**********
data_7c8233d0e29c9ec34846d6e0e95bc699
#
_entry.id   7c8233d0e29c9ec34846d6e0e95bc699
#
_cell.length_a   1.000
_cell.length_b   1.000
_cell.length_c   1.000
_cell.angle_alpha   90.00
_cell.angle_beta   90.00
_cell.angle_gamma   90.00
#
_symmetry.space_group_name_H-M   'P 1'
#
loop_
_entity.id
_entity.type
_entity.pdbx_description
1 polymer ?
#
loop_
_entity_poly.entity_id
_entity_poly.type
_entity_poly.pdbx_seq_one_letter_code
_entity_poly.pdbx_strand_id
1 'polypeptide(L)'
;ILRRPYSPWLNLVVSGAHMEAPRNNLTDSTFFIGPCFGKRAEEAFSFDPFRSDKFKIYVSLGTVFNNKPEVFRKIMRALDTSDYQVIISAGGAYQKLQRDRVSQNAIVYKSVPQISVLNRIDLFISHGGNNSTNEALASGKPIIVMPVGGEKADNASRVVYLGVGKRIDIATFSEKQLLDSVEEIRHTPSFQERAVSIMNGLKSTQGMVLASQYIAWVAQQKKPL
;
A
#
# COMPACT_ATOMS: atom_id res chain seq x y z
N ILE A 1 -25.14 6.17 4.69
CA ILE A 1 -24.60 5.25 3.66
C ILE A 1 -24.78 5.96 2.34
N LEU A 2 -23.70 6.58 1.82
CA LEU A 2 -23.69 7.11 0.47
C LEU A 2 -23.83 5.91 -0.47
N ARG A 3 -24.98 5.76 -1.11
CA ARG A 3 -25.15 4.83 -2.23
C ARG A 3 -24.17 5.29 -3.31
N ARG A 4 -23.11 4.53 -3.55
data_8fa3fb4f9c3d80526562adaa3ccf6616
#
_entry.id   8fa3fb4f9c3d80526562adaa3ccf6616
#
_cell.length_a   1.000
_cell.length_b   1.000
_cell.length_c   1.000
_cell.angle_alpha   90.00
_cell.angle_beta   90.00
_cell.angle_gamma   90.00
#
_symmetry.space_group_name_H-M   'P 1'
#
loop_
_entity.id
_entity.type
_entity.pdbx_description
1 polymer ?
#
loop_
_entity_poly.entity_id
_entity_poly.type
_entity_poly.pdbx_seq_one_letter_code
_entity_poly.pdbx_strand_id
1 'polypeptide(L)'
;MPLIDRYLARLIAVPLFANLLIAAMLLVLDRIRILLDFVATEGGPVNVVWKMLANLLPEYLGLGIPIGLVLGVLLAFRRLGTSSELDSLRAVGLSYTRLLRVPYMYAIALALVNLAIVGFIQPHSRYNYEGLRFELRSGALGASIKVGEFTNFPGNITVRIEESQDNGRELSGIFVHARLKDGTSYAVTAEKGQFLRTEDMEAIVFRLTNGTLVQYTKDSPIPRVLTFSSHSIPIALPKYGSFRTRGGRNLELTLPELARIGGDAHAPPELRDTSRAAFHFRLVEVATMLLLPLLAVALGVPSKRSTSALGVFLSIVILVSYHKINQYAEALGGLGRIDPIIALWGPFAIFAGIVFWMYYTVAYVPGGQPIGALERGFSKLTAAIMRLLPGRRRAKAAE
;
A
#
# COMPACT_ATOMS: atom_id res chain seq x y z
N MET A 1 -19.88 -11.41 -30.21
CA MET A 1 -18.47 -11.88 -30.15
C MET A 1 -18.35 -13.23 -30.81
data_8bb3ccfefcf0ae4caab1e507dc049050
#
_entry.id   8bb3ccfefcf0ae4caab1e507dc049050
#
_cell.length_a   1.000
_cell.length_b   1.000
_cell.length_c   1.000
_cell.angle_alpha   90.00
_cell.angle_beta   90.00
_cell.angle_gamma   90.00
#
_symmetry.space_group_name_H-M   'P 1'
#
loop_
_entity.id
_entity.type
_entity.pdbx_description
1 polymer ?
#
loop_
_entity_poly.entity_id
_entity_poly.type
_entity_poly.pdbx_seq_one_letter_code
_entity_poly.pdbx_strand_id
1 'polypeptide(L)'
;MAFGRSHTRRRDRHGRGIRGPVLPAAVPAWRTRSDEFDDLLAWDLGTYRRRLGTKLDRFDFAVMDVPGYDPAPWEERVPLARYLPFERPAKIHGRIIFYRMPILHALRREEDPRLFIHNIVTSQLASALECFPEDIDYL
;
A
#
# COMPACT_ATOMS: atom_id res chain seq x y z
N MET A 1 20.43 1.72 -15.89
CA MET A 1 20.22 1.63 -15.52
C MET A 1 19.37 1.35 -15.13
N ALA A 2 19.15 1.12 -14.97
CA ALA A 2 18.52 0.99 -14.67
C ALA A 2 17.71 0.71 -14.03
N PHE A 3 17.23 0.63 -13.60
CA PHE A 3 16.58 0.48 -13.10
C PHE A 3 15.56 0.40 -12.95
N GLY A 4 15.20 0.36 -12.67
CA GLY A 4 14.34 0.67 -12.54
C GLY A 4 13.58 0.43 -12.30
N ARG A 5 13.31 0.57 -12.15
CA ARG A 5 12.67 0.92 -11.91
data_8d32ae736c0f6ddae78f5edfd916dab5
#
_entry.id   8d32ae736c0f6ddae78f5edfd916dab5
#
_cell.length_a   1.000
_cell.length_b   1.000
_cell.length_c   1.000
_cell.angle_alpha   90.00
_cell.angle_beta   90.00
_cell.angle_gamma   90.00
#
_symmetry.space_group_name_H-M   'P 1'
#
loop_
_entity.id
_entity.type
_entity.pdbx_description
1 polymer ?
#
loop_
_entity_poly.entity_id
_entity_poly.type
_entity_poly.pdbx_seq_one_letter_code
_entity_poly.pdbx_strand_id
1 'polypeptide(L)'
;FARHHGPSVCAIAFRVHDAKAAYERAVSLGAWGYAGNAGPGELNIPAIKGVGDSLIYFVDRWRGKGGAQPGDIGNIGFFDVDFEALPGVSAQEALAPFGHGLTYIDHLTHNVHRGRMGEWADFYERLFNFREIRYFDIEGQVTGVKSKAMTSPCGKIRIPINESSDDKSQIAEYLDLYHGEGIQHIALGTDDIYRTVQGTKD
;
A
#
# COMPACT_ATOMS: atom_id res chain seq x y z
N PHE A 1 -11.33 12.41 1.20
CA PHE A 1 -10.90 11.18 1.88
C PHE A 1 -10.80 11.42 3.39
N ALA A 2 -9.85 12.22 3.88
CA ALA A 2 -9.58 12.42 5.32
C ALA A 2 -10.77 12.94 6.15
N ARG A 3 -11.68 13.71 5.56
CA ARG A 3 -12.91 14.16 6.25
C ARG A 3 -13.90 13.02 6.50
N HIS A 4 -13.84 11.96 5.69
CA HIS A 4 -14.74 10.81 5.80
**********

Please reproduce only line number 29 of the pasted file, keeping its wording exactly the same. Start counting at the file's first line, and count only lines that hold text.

#